I know this might raise some hackles from the part timers because they think they are doing the best job they can, and probably can't imagine doing anything any better (been there, thought that). However, after they make the jump to full time, they will realize the difference.

    Just my opinion, and I may be in the minority.
    JF

    By the way, when I say "you" I'm speaking generally, and not directing this at you personally.


  18. #18
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    Default Re: Oh...what to do?

    While I am a licensed GC, Realtor, and HI, I did this in order to diversify. I have employees in my contracting side. I think things are going pretty good considering I have been for the most part, out of commission the last 6 weeks as a result of colon cancer surgery with probably a few more to go. My employees even took over for me when I left and moved 10 houses for a client in a major downtown city. They are now almost ready to be renovated.

    I can pick and choose on the Realtor and HI. I am really just getting into it. "Part time" if you will. My plan is to dabble, keep up my license requirements, get my CE's, study, observe, and learn from all of you guys!!!! I am hoping in a few years I can semi-retire to the coast and concentrate more on the Realtor and HI.

    Jon, you have raised a good point about the potential liability. I choose my clients very, very carefully. I fully disclose to them my licenses. I will not beat around the bush on anything that I do see. I give them ideas of what they are up against. I have even lost a sale as a Realtor because of a house. The house had too many problems. It was "call it like it is". But at least I slept better that night.


  19. #19
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    Default Re: Oh...what to do?

    [QUOTE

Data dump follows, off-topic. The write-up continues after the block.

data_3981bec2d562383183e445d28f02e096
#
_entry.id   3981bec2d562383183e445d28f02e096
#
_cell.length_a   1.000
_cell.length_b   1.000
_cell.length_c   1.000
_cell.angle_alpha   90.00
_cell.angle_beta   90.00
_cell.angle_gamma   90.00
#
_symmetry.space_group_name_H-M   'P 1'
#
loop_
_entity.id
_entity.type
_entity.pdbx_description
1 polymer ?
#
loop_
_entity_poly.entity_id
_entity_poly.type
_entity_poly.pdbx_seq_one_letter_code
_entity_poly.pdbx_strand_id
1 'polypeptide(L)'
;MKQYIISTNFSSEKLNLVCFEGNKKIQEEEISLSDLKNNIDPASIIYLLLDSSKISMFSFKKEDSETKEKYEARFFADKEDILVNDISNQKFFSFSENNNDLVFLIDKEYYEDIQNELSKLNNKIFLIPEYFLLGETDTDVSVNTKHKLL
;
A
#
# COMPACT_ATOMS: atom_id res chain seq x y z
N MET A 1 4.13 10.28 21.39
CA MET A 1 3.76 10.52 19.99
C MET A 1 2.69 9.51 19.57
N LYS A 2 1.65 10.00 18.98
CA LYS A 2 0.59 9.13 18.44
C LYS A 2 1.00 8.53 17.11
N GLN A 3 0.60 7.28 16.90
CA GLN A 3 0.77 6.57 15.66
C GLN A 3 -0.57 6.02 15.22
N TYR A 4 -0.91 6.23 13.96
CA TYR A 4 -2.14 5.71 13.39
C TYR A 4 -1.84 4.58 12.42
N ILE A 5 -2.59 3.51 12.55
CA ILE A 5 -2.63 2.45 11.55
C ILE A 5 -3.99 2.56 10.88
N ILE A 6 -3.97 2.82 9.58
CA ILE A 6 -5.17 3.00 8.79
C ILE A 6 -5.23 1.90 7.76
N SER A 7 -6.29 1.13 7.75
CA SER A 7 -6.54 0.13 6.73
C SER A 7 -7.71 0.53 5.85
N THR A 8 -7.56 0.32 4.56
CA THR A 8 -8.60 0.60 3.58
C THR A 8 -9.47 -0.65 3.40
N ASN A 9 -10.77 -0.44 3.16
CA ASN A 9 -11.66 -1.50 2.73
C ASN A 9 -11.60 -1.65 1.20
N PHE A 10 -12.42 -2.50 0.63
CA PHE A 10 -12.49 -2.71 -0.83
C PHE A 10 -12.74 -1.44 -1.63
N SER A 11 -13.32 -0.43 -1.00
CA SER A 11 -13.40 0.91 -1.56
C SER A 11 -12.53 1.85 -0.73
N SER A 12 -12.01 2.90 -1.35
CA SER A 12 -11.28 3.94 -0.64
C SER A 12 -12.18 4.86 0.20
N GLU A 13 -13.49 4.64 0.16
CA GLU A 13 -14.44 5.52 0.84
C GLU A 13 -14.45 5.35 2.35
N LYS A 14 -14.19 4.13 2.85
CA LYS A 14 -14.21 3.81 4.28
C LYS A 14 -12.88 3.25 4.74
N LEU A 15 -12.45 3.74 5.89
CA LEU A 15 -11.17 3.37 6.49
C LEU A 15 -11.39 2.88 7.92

You guys might use caution as you can not totally remove one hat and put the other on. While you are wearing your "realtor cap" you can still be held responsible for thing that the HI missed because you yourself are an HI and "should have" noticed it and made your client aware.
    [/QUOTE]

    JON,

    I'll have to disagree with you on this one. If a person who is a Realtor and a HI gives the client a disclosure stating that they are not representing them (the client) as a Home Inspector, that person cannot hold the Realtor liable.

    I have been through a court dispute on it and it did not hold water as long as the disclosure was signed by the client the Realtor.

    The judge looked at the disclosure and looked at the plaintiff and asked if they read what was presented to them. They said yes.

    The judge then said, Case dismissed.


  20. #20
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    Default Re: Oh...what to do?

    Quote Originally Posted by Rick Hurst View Post
    I'll have to disagree with you on this one. If a person who is a Realtor and a HI gives the client a disclosure stating that they are not representing them (the client) as a Home Inspector, that person cannot hold the Realtor liable.

    I have been through a court dispute on it and it did not hold water as long as the disclosure was signed by the client the Realtor.

    The judge looked at the disclosure and looked at the plaintiff and asked if they read what was presented to them. They said yes.

    The judge then said, Case dismissed.
    Rick,

    I suspect that depends on the judge, another judge could well home the "real estate agent" negligent if they did not reveal 'obvious' defects that the real estate agent, being a duly qualified home inspector, could have, should have, seen, found, or known about.

    Many judges would hang the real estate out to dry because they were playing both sides of the fence.

    Jerry Peck, Construction / Litigation Consultant
    Construction Litigation Consultants, LLC ( www.ConstructionLitigationConsultants.com )
    www.AskCodeMan.com